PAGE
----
Aqualino Rimoldi, Ready-to-wear (Winter 2012), Milan Fashion Week

Opulence is back on the menu at Milan Fashion Week

Harriet Quick, Fashion Features Director at British Vogue, reports on the return of silk, chiffon and fur

Between a shift dress in fishscale sequins topped with a shaggy eco fur coat (Prada), a pussycat bow, long chiffon gown in emerald with matching big knickers and a fedora (Gucci), or a gold embroidered velvet sheath dress (Pucci), ­ you will soon understand that Milan designers are all about showing off this season, as a sense of opulence and joyousness returns to the fashion menu.

What they have been working hard to achieve is easy-to-wear pieces that have a sense of drama and intelligence, rather than just offering pure bravura. It could be a silk damask covered with daisies and cut into a cocooning skirt suit at Jil Sander, or even a Lurex threaded crochet knit at Missoni or a furl-fronted blouse at Fendi, but the effort was to create pieces that have a 3D appeal, a luxe allure, and plenty of artisan pedigree.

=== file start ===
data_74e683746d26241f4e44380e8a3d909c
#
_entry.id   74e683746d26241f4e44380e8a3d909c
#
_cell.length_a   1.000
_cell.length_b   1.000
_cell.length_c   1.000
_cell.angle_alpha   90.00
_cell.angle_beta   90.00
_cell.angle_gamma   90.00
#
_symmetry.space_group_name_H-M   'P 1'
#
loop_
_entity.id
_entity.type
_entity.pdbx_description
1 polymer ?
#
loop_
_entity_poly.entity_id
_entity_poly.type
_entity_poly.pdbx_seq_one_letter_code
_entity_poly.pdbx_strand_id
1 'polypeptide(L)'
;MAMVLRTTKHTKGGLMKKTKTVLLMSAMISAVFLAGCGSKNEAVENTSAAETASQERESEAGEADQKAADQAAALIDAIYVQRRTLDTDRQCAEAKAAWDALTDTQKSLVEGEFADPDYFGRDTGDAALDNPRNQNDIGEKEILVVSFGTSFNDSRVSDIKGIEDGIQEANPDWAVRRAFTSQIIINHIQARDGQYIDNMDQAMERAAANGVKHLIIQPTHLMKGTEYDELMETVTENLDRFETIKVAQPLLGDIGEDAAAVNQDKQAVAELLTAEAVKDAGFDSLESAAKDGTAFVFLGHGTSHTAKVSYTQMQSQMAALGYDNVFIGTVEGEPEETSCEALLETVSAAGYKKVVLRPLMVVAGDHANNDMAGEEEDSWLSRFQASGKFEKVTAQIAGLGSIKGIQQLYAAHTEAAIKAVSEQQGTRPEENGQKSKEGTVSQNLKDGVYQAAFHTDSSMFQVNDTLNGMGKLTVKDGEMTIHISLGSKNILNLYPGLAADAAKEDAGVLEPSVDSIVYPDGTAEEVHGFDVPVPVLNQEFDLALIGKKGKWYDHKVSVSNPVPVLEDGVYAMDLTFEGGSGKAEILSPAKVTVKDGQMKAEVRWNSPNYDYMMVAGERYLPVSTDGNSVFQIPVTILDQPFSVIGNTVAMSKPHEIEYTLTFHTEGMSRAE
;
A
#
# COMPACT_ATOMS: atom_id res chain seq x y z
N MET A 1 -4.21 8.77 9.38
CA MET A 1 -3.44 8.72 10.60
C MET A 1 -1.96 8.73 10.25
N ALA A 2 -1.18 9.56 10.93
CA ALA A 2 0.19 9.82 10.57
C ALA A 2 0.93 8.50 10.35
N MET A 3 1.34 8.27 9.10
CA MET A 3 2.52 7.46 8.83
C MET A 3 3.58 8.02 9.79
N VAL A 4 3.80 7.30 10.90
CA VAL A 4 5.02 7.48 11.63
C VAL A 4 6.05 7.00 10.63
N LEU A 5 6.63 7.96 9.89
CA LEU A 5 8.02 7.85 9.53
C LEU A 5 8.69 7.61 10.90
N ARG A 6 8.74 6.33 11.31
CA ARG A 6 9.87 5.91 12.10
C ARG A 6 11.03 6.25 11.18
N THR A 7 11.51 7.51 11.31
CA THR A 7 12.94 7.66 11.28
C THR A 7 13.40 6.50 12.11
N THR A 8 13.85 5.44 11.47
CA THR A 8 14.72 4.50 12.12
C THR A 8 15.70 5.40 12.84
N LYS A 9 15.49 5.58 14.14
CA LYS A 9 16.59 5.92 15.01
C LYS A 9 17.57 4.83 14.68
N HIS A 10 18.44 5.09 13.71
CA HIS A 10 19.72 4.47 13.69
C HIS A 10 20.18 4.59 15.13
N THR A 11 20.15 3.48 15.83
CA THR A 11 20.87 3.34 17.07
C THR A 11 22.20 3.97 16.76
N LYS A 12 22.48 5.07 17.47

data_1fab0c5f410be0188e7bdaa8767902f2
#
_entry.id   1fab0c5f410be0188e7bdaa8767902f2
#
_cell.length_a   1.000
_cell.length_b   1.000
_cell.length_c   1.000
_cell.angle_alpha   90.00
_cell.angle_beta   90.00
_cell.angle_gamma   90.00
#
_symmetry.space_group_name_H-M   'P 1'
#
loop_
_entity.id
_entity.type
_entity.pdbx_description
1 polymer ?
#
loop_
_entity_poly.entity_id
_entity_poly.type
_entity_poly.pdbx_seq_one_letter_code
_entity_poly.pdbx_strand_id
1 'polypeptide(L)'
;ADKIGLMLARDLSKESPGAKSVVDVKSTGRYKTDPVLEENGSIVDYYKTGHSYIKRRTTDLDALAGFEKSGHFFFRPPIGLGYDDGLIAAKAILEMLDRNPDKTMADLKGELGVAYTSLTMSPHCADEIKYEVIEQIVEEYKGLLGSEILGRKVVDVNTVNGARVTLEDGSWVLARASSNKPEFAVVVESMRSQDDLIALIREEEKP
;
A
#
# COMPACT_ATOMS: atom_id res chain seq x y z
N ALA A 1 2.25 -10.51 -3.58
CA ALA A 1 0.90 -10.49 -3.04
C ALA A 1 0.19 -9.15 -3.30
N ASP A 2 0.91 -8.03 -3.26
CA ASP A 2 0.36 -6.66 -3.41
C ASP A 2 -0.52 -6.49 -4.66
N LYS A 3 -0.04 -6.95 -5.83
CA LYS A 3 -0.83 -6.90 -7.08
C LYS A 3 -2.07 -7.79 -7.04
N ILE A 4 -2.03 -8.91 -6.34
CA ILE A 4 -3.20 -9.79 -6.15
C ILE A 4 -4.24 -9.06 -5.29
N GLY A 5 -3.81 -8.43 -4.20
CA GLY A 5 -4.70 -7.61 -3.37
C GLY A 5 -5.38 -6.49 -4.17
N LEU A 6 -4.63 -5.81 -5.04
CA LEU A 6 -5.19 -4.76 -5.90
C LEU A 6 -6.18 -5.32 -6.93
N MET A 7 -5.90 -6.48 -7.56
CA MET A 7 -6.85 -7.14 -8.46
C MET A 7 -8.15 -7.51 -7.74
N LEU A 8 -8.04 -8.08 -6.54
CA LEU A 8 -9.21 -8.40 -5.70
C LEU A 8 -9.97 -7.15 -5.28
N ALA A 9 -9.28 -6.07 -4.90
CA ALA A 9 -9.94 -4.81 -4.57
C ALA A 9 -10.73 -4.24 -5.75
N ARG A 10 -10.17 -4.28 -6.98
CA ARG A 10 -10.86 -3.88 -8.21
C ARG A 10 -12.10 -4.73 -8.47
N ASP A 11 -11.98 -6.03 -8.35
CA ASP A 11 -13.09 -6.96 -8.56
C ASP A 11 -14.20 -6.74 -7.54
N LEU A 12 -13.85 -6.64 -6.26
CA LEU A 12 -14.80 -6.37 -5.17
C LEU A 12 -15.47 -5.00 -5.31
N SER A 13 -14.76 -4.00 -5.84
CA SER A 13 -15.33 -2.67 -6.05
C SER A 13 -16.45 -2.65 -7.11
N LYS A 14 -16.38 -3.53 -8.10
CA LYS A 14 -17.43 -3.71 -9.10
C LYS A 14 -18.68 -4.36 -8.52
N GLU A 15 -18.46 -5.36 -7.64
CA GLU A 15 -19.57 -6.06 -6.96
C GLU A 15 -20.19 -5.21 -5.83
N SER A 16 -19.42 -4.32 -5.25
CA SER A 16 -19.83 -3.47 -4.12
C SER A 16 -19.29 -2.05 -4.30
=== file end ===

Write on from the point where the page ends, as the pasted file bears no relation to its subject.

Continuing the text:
New design duo, Aquilano Rimondi, call it Maximal Modernism. It's rare to see a new label rising through the ranks but their way with decoration and colour is breath taking. Imagine a swing back jacket in nougat mohair that gradates into handpainted tobacco, then gold hem? Or a shift dress with a crisscross graphic of gems and velvet ribbon.

The perfectionist Thomas Maier at Bottega Veneta worked his fabrics to the max but gave them perverse, destroyed touches. A tweed box-pleat ivory skirt might come with a charcoal smudged raw hem or a Pollack like silk print slip literally shredded into tatters and slipped under a delicate lace vest dress. A printed velvet handbag, meanwhile, could be lacerated and reconstructed with strips of exotic skin to play on the brand's woven-leather signature.

Fashion with love, effort and plenty of intelligent flash certainly gets my vote.


Harriet Quick is the Fashion Features Director at Vogue UK